Interface and features
Samsung doesn't quite go full-DSLR with the button and dial selection for the NX20, but it supplements the one-touch controls with a ton of two-touch settings. My favorite is the iFunction system, which takes place mostly on the lens. You press the iFn button on the lens itself, and then use the focusing ring to control one of a couple of important settings for whatever mode you're in. In aperture priority, for instance, you can change aperture or exposure without ever moving your hand off the lens or taking your eyes off the screen.
There's also a quick-access settings menu available in most modes, too. Pressing the Fn button on the back of the camera brings up a handful of important settings and functions like image size, exposure, and drive mode, and you scroll through the settings with the rear dial and change them with the top wheel. Between this setting and the iFunction tool, Samsung does a really nice job of managing the menu system — not everything is one button-click away, but very few things are more than two. There's a bit of a learning curve while you figure out what's where, but it's a really good system once you're used to it.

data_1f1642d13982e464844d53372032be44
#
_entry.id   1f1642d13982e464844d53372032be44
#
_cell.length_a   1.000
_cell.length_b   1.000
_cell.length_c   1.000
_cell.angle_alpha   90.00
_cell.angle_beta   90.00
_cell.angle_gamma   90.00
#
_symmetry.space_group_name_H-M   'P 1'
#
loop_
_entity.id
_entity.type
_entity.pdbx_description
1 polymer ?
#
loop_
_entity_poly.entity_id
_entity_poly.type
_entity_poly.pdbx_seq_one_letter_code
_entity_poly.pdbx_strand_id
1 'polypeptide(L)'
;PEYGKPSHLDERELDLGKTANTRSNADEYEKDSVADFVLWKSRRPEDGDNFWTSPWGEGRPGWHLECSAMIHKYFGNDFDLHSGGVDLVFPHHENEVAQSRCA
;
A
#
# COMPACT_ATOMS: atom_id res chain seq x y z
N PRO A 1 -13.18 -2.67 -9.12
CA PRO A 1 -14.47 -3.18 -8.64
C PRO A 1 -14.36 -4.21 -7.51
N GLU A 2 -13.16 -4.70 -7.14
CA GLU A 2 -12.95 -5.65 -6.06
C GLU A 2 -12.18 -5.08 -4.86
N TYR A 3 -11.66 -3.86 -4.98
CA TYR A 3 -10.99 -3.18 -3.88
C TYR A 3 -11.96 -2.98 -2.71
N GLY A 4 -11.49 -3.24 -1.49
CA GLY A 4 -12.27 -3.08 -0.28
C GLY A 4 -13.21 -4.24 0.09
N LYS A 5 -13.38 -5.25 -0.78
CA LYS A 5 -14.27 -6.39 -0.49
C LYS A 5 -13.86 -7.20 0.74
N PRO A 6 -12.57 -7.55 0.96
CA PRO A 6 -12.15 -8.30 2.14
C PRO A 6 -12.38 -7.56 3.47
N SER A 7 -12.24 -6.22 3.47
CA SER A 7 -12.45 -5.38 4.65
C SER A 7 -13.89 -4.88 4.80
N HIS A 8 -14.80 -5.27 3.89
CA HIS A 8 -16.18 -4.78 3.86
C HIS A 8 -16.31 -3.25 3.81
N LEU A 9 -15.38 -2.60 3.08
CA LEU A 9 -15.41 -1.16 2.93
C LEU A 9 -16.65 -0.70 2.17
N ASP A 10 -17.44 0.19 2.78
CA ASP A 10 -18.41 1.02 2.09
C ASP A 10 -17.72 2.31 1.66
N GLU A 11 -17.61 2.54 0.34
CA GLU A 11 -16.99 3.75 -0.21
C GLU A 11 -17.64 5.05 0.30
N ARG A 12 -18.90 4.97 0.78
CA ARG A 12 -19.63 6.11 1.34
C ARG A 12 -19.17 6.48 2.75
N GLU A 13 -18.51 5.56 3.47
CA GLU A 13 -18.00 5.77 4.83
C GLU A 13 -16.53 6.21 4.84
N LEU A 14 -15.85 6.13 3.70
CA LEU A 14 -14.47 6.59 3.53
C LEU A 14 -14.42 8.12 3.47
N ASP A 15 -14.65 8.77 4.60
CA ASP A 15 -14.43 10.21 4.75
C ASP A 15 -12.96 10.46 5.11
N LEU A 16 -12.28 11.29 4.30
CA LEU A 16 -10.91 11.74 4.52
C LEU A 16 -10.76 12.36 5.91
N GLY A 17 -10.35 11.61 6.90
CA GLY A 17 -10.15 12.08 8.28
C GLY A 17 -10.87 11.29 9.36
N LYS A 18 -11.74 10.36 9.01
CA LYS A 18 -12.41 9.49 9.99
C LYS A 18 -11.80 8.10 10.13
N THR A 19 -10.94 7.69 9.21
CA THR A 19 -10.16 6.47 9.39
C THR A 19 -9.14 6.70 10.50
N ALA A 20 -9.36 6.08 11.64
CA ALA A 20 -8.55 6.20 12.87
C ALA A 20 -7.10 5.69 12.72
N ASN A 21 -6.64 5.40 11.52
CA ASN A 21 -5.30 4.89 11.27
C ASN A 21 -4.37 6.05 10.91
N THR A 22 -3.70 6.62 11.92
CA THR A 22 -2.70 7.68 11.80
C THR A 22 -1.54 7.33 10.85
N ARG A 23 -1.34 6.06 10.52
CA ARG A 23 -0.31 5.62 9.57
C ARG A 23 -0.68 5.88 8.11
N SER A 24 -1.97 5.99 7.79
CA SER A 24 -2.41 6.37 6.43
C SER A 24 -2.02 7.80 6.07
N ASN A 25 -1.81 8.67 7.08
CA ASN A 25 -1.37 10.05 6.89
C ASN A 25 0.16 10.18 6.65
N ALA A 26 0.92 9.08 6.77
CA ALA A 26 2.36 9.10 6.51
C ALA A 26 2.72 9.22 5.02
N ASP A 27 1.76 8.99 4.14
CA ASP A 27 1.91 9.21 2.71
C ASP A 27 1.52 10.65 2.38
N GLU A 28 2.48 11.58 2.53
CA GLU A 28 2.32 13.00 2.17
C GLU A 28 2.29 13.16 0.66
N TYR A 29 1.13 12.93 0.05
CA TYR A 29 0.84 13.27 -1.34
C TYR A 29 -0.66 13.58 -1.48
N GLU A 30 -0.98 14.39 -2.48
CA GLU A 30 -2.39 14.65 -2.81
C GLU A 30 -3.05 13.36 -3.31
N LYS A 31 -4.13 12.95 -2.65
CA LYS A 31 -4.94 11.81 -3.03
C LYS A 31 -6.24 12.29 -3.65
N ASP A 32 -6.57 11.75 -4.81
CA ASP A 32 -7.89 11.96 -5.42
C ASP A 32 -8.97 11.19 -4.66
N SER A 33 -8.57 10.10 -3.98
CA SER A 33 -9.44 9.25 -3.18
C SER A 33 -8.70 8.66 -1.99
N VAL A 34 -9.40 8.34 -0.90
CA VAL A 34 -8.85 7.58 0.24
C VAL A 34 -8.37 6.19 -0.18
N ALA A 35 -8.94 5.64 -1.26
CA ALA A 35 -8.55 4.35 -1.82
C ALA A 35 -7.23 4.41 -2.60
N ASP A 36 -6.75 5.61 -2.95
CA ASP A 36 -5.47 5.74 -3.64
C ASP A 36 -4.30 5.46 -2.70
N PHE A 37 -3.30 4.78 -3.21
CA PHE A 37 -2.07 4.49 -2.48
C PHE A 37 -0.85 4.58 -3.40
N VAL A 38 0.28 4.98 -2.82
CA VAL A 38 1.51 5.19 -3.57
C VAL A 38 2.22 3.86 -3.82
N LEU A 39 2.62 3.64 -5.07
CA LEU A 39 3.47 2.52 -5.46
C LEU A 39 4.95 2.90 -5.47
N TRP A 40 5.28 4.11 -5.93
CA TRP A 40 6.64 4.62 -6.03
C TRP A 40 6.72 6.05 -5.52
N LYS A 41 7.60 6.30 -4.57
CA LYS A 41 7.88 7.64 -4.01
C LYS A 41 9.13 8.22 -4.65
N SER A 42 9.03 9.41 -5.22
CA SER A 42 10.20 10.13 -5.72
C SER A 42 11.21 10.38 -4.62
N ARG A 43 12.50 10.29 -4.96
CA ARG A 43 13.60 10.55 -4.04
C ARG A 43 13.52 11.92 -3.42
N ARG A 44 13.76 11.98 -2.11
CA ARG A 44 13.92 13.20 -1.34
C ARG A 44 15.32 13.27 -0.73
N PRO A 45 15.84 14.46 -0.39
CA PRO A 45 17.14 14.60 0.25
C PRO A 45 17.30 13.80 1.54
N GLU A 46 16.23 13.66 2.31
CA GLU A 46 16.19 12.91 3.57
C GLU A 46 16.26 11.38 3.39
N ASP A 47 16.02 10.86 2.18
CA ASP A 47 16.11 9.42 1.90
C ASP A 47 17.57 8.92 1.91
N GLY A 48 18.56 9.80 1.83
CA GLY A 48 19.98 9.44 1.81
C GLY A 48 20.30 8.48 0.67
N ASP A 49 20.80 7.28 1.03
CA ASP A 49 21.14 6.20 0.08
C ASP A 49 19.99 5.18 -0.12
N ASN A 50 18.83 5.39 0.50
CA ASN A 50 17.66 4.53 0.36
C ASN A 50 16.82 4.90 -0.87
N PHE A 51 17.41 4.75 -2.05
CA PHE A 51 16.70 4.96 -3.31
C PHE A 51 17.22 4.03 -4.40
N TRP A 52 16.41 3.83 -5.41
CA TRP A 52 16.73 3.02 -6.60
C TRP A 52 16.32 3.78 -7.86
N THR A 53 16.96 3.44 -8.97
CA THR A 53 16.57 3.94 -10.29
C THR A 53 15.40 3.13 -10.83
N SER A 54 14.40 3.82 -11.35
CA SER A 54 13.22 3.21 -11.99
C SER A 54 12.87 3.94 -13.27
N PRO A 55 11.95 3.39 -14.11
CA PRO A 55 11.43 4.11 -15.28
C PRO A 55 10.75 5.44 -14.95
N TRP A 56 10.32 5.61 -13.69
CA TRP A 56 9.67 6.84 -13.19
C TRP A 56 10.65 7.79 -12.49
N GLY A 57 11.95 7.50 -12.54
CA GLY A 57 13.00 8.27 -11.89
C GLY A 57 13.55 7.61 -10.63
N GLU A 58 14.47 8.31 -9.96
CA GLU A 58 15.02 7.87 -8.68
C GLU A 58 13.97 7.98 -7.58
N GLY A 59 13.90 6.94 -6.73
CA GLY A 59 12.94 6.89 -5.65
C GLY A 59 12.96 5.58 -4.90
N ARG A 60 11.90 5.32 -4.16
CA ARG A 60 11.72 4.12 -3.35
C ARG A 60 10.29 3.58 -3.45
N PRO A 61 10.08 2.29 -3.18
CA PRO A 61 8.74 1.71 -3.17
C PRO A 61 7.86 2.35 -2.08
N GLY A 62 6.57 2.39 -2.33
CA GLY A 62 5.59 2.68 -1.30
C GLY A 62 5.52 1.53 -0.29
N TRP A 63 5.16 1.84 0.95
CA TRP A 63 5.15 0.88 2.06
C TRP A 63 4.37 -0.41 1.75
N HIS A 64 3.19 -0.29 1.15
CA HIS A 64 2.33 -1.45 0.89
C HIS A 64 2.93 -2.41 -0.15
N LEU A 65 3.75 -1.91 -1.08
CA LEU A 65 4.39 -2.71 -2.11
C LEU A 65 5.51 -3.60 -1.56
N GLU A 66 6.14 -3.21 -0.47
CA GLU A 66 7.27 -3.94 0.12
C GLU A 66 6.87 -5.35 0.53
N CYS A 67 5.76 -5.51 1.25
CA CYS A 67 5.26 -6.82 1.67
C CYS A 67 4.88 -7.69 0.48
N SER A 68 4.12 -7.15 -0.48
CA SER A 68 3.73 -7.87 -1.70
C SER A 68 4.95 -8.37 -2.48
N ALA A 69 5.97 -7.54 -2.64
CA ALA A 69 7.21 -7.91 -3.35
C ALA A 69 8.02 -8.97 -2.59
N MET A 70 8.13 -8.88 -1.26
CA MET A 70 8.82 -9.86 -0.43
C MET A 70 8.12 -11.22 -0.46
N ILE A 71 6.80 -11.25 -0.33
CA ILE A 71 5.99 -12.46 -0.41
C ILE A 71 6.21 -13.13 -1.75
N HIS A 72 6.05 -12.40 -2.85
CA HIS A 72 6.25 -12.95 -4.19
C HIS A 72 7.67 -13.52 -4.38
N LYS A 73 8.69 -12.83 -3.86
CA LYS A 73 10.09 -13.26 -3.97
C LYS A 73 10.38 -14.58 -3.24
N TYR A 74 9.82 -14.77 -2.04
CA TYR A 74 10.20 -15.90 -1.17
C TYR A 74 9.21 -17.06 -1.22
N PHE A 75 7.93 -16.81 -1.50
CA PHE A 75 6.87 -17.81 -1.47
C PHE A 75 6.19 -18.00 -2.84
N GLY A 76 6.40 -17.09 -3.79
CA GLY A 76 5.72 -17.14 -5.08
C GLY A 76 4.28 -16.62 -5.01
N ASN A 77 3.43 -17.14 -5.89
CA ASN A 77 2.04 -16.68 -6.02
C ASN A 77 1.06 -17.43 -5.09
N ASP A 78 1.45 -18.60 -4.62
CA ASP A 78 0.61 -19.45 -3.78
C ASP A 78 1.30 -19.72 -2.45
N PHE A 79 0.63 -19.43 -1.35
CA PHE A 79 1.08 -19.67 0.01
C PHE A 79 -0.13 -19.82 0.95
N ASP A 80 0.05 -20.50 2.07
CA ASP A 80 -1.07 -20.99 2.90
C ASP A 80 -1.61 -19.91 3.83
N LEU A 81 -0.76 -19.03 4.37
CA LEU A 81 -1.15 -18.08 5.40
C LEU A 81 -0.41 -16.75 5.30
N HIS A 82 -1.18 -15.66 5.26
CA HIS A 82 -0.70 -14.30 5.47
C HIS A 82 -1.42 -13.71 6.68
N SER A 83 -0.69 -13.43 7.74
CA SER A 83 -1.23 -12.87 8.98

If you do have to dig into the menu, you'll find a much more standard interface. It's all text-based menus, a combination of gray and white text, and blue highlights. It's simple to navigate, but gets a little cluttered until you turn off Samsung's too-helpful overlay menus that try and explain everything. They're Samsung's way of trying to teach you how to use the NX20 (and any camera, really), but it's mostly just clutter.
A smart mix of menus and buttons
Wi-Fi will be a great thing for cameras — eventually